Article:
The 5-Minute Emergency Medicine Consult for PDA
The 5-Minute Emergency Medicine Consult for PDA. 1-9313022-2-7 January 2002. Version 4.0.24/2001.5.24. Peter Rosen, et al. A Part of the 5-Minute Series. Lippincott Williams & Wilkins Mobile Medicine. $108.50. ISBN 0-7817-3948-9
Emergency physicians increasingly use handheld computers during bedside clinical work. Common handheld applications include personal agendas, phone books, memo lists, calculators, drug indexes and reference materials. Many love the thought of having a textbook in their pocket, with up-to-date, clinically relevant information for those all too frequent moments when patients and residents expose gaps in our knowledge.
The 5-Minute Series claims to "carry a world-class library in your pocket!" The 5-Minute Series is already available for internal medicine, orthopedics, pediatrics, toxicology, sport medicine, and others. If you own these, you can quickly cross-reference subjects and seamlessly integrate the information in the newer EM version!
This software, prepared by Skyscape, is easy to install, whether you use Palm OS, Pocket PC or Windows CE operating system. It's as simple as transferring the files (about 20 Meg) from the CD-ROM to your PC (or downloading from the Internet), then synchronizing with your handheld. It requires Windows 9x and up or Macintosh 7 and up on your PC, as well as a Palm OS-3 MB or Windows CE/Pocket PC-4 MB system. You need Internet access to register and to get a licence from LWW to use this program beyond the 15-session trial period.
The interface is easy to use, and the information is classified in 3 ways: by main subject or diagnosis, by medication and by ICD-9 code index. There is a useful search tool covering over 600 clinical topics in alphabetical order. Each subject is subdivided by major headings: clinical presentation, pre- hospital, diagnosis, treatment, disposition and miscellaneous (e.g., prognosis, suggested readings).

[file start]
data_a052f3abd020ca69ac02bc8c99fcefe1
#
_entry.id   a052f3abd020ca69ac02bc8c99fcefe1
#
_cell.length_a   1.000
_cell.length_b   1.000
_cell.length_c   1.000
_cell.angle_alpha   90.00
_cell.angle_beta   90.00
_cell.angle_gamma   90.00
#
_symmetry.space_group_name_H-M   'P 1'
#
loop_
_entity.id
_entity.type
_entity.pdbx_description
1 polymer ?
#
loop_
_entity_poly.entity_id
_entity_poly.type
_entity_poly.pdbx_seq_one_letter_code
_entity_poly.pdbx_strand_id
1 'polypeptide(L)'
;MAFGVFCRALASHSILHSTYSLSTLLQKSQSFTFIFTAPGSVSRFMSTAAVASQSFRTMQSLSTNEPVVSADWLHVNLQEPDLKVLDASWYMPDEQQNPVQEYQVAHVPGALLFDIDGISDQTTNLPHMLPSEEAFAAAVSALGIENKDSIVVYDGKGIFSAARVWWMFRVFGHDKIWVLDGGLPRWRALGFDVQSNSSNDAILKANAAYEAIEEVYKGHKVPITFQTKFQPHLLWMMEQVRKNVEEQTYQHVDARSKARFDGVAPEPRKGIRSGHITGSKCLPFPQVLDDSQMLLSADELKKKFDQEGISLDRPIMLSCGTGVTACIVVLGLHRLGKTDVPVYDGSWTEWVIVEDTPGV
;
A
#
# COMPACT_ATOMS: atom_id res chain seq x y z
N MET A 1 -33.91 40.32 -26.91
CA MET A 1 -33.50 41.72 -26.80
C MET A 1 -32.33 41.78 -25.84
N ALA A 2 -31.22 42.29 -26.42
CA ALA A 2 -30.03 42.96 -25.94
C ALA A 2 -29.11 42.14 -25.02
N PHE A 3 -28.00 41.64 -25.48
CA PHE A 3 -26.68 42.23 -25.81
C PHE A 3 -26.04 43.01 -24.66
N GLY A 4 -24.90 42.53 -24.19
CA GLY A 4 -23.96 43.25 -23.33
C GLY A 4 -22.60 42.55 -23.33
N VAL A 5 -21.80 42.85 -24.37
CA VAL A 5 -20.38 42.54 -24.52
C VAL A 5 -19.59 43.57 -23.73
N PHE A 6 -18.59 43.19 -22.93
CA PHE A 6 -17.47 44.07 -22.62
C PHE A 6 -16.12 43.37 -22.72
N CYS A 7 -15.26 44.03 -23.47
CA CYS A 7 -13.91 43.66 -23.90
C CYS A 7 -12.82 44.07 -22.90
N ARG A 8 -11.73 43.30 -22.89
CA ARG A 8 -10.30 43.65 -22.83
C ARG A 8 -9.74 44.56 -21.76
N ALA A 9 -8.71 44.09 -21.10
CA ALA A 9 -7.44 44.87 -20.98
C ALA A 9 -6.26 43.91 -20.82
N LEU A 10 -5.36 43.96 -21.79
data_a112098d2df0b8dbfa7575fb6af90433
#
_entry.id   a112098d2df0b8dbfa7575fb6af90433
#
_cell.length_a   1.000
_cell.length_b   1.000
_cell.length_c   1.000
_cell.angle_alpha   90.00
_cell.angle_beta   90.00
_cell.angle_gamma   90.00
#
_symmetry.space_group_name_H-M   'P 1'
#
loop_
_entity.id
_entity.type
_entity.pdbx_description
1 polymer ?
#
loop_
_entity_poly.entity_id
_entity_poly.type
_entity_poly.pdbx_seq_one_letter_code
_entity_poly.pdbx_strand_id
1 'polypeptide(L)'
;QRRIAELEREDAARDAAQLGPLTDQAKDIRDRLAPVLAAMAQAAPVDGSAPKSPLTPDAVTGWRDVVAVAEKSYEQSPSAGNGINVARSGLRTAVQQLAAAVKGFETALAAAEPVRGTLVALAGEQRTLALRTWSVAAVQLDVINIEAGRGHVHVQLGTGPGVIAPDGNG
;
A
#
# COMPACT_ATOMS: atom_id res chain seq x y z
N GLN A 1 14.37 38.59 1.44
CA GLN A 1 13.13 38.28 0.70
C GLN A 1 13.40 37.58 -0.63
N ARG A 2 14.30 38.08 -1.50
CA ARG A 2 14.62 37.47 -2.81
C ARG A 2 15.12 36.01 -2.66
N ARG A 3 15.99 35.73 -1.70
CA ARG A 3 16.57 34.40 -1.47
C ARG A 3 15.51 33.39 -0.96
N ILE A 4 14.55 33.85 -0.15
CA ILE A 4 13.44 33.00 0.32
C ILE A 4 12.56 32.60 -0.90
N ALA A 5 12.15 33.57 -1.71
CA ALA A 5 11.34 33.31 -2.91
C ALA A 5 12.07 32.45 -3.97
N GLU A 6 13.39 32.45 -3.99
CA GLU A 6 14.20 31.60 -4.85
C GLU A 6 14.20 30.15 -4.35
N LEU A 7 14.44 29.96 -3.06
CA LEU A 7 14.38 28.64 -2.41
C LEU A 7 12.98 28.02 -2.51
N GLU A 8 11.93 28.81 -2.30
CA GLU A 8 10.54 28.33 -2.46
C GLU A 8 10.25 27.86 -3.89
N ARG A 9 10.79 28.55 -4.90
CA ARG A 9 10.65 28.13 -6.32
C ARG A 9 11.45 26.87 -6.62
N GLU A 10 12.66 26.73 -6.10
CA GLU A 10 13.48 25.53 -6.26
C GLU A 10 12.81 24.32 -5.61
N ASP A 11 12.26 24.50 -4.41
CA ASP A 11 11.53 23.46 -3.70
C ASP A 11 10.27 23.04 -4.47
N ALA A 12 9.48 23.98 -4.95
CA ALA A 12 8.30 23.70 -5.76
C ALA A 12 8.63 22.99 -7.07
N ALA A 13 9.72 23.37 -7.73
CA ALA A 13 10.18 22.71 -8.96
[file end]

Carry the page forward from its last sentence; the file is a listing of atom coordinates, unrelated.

Peter Rosen is the editor, and associate editors are Roger Barkin, Stephen Hayden, Jeffrey Schaider and Richard Wolfe.
There are over 400 authors and they cover most of emergency medicine well, although the section on poisoning is the highlight -- of surprisingly high quality for this kind of database. The text is the same as the printed version of The 5-Minute Emergency Medicine Consult published in 1999, which is 1287 pages. The 2 media are available at the same price.
The quantity of information on each topic could probably be read in 5 minutes as promised, but the quality is sometimes limited. The writing is succinct, with no room for comments or nuance. The "Clinical presentations" section is detailed, with signs and symptoms, mechanics/description and etiology for each topic. There is relatively little information on pre-hospital care and its usefulness is questionable. The "Diagnosis" section is well structured, with subheadings such as essential workup, laboratory, imaging, special tests and differential diagnosis. The Treatment section includes discussions of initial stabilization, ED treatments and medication guidelines.
It is rather like a cookbook, but the drugs tend to be listed without adequate comments regarding which drug is preferred. Admission and discharge criteria are well described in the disposition section, although the last section -- miscellaneous information -- is the least useful, consisting mainly of suggested readings.
Scanning the references, I noted that many were textbooks and review articles rather than original research; there were few recent references and no evidence-based reviews (i.e., Cochrane Collaboration).
In summary, The 5-Minute Emergency Medicine Consult seems like a resident pocket notebook (with some outdated information). Except for the poisoning section, I don't think it's worth keeping this 2000 KB database in my PDA. It may be useful as a basic reference, but there are a lot of unanswered questions in this text.
Claude Topping, MD